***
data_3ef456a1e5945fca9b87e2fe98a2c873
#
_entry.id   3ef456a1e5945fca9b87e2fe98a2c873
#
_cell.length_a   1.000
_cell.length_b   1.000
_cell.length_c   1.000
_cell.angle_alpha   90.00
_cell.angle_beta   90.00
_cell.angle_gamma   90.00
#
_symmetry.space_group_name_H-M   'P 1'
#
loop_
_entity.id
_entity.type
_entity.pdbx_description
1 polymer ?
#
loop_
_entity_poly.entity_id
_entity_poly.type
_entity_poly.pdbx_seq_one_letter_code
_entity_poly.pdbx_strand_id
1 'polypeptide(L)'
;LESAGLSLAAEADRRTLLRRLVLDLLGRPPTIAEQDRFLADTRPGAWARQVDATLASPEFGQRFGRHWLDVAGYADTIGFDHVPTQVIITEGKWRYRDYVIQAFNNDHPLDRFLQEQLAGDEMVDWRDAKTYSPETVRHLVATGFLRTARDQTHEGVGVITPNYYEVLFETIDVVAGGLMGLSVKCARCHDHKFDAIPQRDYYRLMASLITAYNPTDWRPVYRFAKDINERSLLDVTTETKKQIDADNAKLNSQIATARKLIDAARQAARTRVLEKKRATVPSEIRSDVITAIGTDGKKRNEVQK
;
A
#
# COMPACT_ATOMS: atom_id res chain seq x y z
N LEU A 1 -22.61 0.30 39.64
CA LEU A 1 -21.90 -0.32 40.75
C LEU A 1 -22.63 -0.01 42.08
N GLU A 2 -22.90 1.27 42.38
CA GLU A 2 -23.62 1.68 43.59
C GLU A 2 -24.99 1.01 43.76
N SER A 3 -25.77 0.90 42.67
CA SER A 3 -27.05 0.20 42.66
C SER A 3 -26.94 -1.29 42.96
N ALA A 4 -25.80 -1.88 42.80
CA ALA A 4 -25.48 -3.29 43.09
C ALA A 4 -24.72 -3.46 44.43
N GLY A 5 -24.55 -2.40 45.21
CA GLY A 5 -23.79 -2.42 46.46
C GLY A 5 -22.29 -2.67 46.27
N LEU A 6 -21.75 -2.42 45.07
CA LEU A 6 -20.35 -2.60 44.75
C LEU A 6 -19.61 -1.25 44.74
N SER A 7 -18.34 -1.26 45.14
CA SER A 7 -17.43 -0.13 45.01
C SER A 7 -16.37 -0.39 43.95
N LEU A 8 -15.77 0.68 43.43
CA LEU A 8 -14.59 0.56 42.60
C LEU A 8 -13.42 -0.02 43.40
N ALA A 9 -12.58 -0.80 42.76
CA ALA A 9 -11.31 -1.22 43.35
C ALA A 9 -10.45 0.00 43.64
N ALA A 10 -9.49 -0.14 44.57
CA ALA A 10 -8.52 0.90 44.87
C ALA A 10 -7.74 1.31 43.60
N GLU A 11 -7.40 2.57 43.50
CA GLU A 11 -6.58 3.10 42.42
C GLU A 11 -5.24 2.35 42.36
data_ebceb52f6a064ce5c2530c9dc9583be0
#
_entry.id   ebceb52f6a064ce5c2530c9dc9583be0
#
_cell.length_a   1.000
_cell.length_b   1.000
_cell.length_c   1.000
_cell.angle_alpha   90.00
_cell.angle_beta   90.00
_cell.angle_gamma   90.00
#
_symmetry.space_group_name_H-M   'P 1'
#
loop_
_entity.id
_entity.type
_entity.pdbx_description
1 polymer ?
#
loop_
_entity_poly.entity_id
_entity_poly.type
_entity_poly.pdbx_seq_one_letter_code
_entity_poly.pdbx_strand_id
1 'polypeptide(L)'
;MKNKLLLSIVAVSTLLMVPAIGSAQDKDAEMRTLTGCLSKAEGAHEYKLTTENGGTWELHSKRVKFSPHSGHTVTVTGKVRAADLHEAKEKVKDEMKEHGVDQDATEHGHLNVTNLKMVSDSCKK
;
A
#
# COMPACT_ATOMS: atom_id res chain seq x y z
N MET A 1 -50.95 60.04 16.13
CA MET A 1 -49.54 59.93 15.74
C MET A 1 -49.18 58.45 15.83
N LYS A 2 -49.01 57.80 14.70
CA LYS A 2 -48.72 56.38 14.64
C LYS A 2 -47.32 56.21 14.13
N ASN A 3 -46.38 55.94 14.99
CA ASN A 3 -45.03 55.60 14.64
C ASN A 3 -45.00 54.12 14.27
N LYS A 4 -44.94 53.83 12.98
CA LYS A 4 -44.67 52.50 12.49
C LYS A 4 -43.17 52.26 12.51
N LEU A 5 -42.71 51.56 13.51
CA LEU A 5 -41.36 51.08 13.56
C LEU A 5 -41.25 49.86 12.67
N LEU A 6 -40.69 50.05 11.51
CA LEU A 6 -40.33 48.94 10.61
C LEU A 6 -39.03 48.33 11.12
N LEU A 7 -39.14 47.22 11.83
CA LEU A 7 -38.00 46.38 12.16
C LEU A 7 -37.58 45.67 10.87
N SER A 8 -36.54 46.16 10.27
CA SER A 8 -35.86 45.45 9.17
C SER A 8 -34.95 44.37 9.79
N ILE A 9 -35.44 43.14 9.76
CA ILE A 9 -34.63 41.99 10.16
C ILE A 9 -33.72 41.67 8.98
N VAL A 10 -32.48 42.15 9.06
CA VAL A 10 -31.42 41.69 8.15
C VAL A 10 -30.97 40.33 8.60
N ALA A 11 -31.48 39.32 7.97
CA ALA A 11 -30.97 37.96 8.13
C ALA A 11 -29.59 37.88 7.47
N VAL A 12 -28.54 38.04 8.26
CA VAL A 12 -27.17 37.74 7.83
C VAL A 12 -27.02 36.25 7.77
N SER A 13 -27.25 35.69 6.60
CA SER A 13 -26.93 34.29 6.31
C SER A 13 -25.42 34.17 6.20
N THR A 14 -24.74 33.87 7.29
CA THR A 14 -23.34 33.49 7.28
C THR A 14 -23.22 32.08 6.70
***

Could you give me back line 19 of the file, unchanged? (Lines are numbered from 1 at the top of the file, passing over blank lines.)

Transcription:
#